The person you thank might decide to pass it on. Have you ever stopped at a booth on a toll road, ready to pay your toll, and then been told that the person who drove through before you paid yours? Or had the same thing happen while standing in line at the coffee shop? Even though it’s a random act and the person before you doesn’t know you, it’s something that you may feel compelled to pass along. The same goes for expressing gratitude in the workplace, some research suggests.

A 2010 study found that people who received expressions of gratitude increased their prosocial behavior—behavior that benefits others. In this study, participants who received brief written expressions of gratitude were motivated to help the person who expressed gratitude as well as someone else.

An organization’s leaders should be the ones to get the ball rolling and start expressing gratitude. Until they do, “front-line team leaders aren’t going to do it, peers won’t do it—employees won’t do it to each other,” Edmonds says.

Babbitt recalled a CEO client who was considered aloof and unapproachable, and who was working on changing his approach. One night, when he noticed that a bunch of employees were still at the office working late, he stopped in and asked what was keeping them there and what resources they needed to help. They were shocked. “Just showing that little bit of respect changed the culture overnight,” Babbitt says.

People often talk about positive company culture as something that’s nice to have, but it’s not a priority, Babbitt says. However, “We have seen almost an epiphany over the last three, four, or five months, where leaders who have done things the way they’ve always done them are now going, ‘Wow, that’s really not good enough anymore,’” he says.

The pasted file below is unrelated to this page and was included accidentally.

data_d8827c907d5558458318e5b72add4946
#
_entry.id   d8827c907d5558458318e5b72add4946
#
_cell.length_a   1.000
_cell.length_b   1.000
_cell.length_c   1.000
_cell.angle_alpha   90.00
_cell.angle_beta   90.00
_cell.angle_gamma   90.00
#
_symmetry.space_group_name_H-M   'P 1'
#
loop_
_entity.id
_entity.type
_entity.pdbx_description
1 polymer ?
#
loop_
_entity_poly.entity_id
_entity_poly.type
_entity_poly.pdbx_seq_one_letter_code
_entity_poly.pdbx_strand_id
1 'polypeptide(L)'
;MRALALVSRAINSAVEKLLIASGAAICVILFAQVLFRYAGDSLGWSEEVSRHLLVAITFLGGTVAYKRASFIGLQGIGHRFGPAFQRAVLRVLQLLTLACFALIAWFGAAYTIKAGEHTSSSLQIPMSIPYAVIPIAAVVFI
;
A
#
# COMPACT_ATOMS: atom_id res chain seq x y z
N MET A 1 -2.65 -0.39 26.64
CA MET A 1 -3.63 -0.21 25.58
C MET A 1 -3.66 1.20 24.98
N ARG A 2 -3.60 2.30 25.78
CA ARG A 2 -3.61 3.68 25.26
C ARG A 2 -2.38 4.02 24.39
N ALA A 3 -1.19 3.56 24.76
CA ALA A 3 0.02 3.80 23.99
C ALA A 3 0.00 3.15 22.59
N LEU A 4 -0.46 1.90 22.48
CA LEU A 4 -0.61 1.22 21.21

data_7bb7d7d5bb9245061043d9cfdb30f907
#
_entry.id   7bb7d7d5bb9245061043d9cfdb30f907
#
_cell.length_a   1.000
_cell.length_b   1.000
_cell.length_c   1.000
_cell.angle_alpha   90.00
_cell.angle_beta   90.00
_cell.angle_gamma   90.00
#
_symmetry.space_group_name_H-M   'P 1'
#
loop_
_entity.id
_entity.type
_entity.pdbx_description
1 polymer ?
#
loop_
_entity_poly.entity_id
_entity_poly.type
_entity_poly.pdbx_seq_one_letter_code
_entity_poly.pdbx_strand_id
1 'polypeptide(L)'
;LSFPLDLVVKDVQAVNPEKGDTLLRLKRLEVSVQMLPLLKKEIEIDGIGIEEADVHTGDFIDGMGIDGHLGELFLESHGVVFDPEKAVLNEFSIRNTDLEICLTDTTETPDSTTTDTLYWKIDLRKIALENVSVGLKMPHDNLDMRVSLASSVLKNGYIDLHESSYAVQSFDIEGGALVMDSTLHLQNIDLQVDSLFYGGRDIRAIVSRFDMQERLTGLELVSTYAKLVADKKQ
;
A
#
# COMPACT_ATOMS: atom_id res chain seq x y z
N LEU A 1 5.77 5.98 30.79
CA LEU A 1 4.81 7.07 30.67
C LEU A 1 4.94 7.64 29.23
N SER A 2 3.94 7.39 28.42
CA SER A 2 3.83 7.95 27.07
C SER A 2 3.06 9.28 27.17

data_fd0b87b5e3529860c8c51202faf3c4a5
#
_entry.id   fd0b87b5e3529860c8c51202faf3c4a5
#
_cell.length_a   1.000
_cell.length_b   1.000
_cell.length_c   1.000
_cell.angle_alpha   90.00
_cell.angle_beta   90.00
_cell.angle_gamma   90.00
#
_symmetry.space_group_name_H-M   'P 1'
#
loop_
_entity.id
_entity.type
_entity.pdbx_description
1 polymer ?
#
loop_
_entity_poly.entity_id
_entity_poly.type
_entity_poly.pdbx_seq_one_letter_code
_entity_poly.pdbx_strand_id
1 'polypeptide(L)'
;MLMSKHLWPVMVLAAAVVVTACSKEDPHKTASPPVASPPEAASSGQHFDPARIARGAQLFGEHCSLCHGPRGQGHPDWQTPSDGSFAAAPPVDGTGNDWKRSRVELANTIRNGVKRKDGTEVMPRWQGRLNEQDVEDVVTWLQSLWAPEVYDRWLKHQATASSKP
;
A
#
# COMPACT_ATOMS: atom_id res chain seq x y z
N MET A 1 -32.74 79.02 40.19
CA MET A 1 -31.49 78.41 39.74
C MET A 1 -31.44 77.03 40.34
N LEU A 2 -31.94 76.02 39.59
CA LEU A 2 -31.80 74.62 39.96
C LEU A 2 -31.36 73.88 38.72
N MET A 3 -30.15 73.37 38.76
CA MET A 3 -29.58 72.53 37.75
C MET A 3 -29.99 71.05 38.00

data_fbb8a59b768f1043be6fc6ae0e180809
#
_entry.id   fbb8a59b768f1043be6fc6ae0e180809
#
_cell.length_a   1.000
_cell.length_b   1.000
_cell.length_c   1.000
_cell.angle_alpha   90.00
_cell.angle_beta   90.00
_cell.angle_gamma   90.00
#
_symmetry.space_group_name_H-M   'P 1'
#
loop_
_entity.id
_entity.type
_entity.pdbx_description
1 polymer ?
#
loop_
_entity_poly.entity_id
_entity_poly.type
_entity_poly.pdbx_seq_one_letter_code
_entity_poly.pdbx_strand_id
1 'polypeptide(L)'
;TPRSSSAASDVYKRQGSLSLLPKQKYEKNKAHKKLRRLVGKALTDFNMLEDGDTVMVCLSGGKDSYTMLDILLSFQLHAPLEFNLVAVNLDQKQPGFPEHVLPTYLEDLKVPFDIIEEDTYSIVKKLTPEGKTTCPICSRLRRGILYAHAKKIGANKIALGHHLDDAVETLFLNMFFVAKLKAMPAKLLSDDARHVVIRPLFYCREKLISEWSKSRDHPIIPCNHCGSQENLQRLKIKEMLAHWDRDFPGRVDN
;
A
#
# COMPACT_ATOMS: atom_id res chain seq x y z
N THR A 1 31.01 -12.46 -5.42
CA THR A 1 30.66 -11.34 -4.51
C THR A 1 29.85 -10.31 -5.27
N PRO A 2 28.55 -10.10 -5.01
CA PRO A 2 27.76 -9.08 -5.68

So how can you get started? “It starts with one conversation. You sit everybody down, and you ask: When it comes to working here, what works for you? What inspires you? And what doesn’t work—what’s not working well at all for you?” Babbitt says. Listen and then act on what you hear.

Building a more positive culture might require asking employees for their suggestions and feedback more often. It might also require making sure people feel meaningfully included and supported as their whole selves—which is one aspect of diversity, equity, and inclusion.

A white paper from the Center for Positive Organizations at the University of Michigan Ross School of Business, Driving Leadership Development With Positivity, offers some tips. They include giving frequent feedback about the positive contribution that your colleagues have on others, and cultivating positive relationships, “characterized by mutual giving and receiving, caring, and safety in challenging times.”

You might seek ways to better support employees. In many cases, the pandemic has changed people’s needs. Some organizations have expanded the access that employees have to mental health resources. The topic of mental health is no longer as taboo, so to promote mental and emotional health, you can check in on how employees are doing, and if you notice they’re not using their vacation days, consider encouraging them to do so. Gone are the days when it was unprofessional to talk about your personal life at work. During the pandemic, many people haven’t had the option of keeping their work and personal lives separate.

Even small things might help. You can ask employees in a survey what work-sponsored events they enjoy or would enjoy. Whether it’s creating group volunteer opportunities, signing up to run/walk a 5k as a team, or starting a book club, these events can offer opportunities for people to connect. To build a culture of gratitude, some employers have a “gratitude wall” where people can post what they’re grateful for and publicly express thanks to each other.

To build a more positive culture, “you have to increase your connection to people at whatever level of comfort they’re good with,” Edmonds says, such as by asking about someone’s family or how they’re doing. “There’s a real art to being able to connect with people on an authentic basis, on a respectful basis. And it’s going to become much, much, much more important in the next five years.”

Expressing your own gratitude can be an important first step in building a more positive culture.